Monday, June 05, 2006

London in the sun

I've been checking London's pulse and it's still bashing away long into the night, particularly hot steamy nights as we had last weekend. That got the sirens going late into early. The plane trees are in full leaf, the sidewalk cafes are heaving and the natives are unveiling the precise pearly shade of the Anglo Saxon post-winter skin, at least the Anglo Saxon natives are. And it's football madness of course, as the World Cup draws alarmingly near.

But down in the cellars of the Troubadour on alternate Mondays, all is reassuringly still poetry (not to mention accordion music by mega award winning poet C.L. Dalat). This week's ensemble was Sans Frontieres I, "celebrating the breadth of contemporary European poetry". First up was Valeria Melchioretto, born in German-speaking Switzerland to Italian-speaking mother and writing compelling poetry in English. Nisia Studzinska was also very fluent, not surprising with her UEA MFA out of the way. Polish born Maria Jastrzebska was raised in Britain and read from her third poetry collection, Syrena, and some new poems as well. Practically a British literary landmark herself, Lotte Kramer has just published her tenth collection, Black Over Red, with Rockingham Press and read us the title poem (about Mark Rothko's paintings) as well as some of her signature pieces drawing on her German heritage and dramatic pre-war move to London in 1939.

Andras Gerevich was quite a showstopper. Hungarian, he's lived in five countries and though fluent in English, writes still in Hungarian. He had interesting things to say about translation. He likened it to a favourite recipe (my ears perked right up) which in the hands of a dear friend may produce a similar dish to the one you love, but it will taste different. Likewise he says, although he's blessed with excellent translators (including no less than George Szirtes) he doesn't recognise the translations as his own words, so much: the meaning may be right but the prosody is off, for example, and there's nothing you can do. Start changing the words, he says, and you violate copyright. He remarked as well that because Hungarian is a genderless language, his love poems in his native tongue were androgynous, which had always grieved his gay friends, and he was bemused to discover his poetry had been outed by the English translations, where "he" vs "she" had to be specified.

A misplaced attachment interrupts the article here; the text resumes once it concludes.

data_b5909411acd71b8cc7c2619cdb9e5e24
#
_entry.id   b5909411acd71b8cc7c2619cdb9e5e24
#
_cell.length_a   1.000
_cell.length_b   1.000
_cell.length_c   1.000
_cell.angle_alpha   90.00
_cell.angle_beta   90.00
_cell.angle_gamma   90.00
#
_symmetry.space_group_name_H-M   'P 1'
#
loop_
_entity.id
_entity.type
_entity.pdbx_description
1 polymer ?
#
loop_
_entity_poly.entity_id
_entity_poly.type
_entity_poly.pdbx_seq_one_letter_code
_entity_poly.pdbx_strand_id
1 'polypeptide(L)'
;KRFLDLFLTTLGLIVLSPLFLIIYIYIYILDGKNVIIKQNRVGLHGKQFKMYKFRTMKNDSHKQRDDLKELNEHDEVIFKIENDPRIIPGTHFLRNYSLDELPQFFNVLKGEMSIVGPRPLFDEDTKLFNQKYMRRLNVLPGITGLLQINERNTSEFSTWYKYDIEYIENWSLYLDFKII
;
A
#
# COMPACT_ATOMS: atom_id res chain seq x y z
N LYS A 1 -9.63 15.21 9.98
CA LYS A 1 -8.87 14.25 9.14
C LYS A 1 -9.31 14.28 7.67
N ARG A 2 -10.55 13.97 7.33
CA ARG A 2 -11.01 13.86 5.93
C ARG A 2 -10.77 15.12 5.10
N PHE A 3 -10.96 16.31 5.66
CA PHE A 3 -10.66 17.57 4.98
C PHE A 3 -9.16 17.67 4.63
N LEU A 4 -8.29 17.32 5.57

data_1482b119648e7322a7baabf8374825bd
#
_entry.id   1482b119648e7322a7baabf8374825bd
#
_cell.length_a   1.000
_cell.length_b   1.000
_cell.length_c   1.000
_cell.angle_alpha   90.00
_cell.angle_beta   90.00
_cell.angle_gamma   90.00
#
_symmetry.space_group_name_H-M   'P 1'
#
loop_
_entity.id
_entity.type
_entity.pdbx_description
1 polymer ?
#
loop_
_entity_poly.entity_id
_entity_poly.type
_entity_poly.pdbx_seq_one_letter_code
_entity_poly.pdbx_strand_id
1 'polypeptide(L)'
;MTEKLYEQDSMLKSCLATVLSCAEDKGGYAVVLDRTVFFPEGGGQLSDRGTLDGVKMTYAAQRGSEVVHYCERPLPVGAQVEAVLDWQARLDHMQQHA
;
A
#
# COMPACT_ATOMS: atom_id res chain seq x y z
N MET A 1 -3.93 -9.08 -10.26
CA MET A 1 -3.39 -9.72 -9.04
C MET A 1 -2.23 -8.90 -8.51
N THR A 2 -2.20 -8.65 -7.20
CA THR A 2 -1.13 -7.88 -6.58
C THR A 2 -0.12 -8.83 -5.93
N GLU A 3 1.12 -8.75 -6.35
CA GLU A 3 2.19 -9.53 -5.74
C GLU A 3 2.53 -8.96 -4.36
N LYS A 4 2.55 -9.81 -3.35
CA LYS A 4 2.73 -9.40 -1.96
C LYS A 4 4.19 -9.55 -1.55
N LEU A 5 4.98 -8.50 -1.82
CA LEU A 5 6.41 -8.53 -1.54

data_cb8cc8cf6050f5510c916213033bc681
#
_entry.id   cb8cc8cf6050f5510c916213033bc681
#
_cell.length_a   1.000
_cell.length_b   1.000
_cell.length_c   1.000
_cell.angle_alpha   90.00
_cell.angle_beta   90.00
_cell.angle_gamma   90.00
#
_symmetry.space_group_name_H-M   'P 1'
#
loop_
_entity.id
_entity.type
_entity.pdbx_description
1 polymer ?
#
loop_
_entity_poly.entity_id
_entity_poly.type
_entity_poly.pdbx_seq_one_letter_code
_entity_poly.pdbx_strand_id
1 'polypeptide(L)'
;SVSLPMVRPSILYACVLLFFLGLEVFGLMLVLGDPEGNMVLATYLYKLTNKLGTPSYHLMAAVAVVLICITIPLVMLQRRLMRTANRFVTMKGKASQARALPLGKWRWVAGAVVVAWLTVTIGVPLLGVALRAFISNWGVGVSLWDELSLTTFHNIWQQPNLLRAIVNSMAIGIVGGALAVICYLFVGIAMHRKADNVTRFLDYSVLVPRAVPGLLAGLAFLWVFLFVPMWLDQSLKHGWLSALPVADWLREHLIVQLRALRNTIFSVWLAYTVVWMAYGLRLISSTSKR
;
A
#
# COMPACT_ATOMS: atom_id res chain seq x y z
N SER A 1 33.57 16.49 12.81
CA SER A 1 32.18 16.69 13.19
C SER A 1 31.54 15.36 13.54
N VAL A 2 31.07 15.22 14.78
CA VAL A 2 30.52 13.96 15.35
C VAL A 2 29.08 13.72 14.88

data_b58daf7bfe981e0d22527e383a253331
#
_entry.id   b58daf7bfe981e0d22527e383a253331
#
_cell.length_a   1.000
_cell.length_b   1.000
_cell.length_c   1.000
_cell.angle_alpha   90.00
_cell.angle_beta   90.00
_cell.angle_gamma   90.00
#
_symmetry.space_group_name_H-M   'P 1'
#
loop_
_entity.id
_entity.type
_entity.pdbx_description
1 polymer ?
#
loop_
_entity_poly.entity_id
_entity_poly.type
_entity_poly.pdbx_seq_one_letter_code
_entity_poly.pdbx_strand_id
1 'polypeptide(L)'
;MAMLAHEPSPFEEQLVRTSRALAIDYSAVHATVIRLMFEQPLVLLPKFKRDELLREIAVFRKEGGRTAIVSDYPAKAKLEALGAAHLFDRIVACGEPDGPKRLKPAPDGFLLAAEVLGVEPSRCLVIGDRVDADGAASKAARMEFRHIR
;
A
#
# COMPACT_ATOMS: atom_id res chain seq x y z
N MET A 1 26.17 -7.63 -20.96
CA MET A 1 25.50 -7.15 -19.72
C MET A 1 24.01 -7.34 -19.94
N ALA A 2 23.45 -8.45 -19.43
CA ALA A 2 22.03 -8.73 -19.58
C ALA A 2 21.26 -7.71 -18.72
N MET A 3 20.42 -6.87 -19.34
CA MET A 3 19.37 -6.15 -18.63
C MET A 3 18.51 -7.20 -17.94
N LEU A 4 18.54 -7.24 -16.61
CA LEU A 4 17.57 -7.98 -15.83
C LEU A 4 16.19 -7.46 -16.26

On Sunday I visited another of my many spiritual homes here, the London Review of Books Bookshop, near the British Museum, where Marilyn Hacker was speaking about form in American poetry. The talk attracted a hearteningly full room despite the £9 ticket price and the perfection of the weather. Hosted by Fiona Sampson, Hacker was flanked and cheered by a good audience of local formalists which included George Szirtes, Mimi Khalvati, and Ruth Fainlight. To me, her most interesting comment was that she preferred form because she never knew where the poem would take her within its constraints: "the collaboration of form and language will take me somewhere freer than free verse, where the conscious mind has to tell you something." She also observed that "rhyme is fun, but meter is the skeleton" and concluded the afternoon with a short reading from Squares and Courtyards ( a couple of complicated 15 line sonnet-like paragraphs whose form was invented by and results dedicated to Haydn Carruth) and Desesperanto ("Talking to Apollinaire") .

Afterwards I joined Meli and friends for supper at The Duke, a gastro-pub in Clerkenwell. Meli's pea pancakes were quite amazing - literally green peas within a pancake, topped with haloumi cheese and sweet roasted tomatoes, garnished with shallot marmelade.



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